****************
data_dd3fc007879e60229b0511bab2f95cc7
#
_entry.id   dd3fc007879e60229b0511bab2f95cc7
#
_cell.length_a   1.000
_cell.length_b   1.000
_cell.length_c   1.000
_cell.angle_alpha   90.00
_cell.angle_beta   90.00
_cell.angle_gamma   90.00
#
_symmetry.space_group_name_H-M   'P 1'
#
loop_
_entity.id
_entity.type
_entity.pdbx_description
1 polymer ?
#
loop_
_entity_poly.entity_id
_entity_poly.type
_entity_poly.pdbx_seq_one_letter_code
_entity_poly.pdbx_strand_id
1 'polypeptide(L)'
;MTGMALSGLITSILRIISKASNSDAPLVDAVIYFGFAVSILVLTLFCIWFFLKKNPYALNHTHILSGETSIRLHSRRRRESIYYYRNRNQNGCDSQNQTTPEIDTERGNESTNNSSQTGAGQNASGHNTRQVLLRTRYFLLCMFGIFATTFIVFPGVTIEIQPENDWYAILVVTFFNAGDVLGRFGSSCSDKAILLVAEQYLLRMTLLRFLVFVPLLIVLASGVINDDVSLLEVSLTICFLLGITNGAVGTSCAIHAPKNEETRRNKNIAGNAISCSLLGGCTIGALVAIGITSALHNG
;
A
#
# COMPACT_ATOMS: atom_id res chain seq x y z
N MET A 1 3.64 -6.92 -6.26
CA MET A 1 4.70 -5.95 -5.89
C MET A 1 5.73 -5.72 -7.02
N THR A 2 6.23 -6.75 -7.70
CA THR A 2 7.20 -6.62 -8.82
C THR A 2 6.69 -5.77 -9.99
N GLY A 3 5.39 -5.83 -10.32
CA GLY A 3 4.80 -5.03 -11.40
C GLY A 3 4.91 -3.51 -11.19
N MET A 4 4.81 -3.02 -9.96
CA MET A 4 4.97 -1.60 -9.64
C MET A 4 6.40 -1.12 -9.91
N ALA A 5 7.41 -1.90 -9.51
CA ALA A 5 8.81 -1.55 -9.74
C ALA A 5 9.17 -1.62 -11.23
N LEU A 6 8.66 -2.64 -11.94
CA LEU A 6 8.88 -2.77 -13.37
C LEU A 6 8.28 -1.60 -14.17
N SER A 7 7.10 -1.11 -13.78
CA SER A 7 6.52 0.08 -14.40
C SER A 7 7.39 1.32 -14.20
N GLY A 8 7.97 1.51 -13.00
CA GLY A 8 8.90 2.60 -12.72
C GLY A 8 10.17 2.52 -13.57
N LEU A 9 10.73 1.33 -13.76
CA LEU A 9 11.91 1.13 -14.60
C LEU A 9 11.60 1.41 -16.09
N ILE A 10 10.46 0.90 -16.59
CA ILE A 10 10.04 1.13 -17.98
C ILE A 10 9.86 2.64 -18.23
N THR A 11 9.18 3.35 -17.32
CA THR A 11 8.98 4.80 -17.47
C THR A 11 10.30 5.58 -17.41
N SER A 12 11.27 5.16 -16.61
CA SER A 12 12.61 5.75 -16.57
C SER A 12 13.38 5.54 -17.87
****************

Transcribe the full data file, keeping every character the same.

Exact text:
data_dd3fc007879e60229b0511bab2f95cc7
#
_entry.id   dd3fc007879e60229b0511bab2f95cc7
#
_cell.length_a   1.000
_cell.length_b   1.000
_cell.length_c   1.000
_cell.angle_alpha   90.00
_cell.angle_beta   90.00
_cell.angle_gamma   90.00
#
_symmetry.space_group_name_H-M   'P 1'
#
loop_
_entity.id
_entity.type
_entity.pdbx_description
1 polymer ?
#
loop_
_entity_poly.entity_id
_entity_poly.type
_entity_poly.pdbx_seq_one_letter_code
_entity_poly.pdbx_strand_id
1 'polypeptide(L)'
;MTGMALSGLITSILRIISKASNSDAPLVDAVIYFGFAVSILVLTLFCIWFFLKKNPYALNHTHILSGETSIRLHSRRRRESIYYYRNRNQNGCDSQNQTTPEIDTERGNESTNNSSQTGAGQNASGHNTRQVLLRTRYFLLCMFGIFATTFIVFPGVTIEIQPENDWYAILVVTFFNAGDVLGRFGSSCSDKAILLVAEQYLLRMTLLRFLVFVPLLIVLASGVINDDVSLLEVSLTICFLLGITNGAVGTSCAIHAPKNEETRRNKNIAGNAISCSLLGGCTIGALVAIGITSALHNG
;
A
#
# COMPACT_ATOMS: atom_id res chain seq x y z
N MET A 1 3.64 -6.92 -6.26
CA MET A 1 4.70 -5.95 -5.89
C MET A 1 5.73 -5.72 -7.02
N THR A 2 6.23 -6.75 -7.70
CA THR A 2 7.20 -6.62 -8.82
C THR A 2 6.69 -5.77 -9.99
N GLY A 3 5.39 -5.83 -10.32
CA GLY A 3 4.80 -5.03 -11.40
C GLY A 3 4.91 -3.51 -11.19
N MET A 4 4.81 -3.02 -9.96
CA MET A 4 4.97 -1.60 -9.64
C MET A 4 6.40 -1.12 -9.91
N ALA A 5 7.41 -1.90 -9.51
CA ALA A 5 8.81 -1.55 -9.74
C ALA A 5 9.17 -1.62 -11.23
N LEU A 6 8.66 -2.64 -11.94
CA LEU A 6 8.88 -2.77 -13.37
C LEU A 6 8.28 -1.60 -14.17
N SER A 7 7.10 -1.11 -13.78
CA SER A 7 6.52 0.08 -14.40
C SER A 7 7.39 1.32 -14.20
N GLY A 8 7.97 1.51 -13.00
CA GLY A 8 8.90 2.60 -12.72
C GLY A 8 10.17 2.52 -13.57
N LEU A 9 10.73 1.33 -13.76
CA LEU A 9 11.91 1.13 -14.60
C LEU A 9 11.60 1.41 -16.09
N ILE A 10 10.46 0.90 -16.59
CA ILE A 10 10.04 1.13 -17.98
C ILE A 10 9.86 2.64 -18.23
N THR A 11 9.18 3.35 -17.32
CA THR A 11 8.98 4.80 -17.47
C THR A 11 10.30 5.58 -17.41
N SER A 12 11.27 5.16 -16.61
CA SER A 12 12.61 5.75 -16.57
C SER A 12 13.38 5.54 -17.87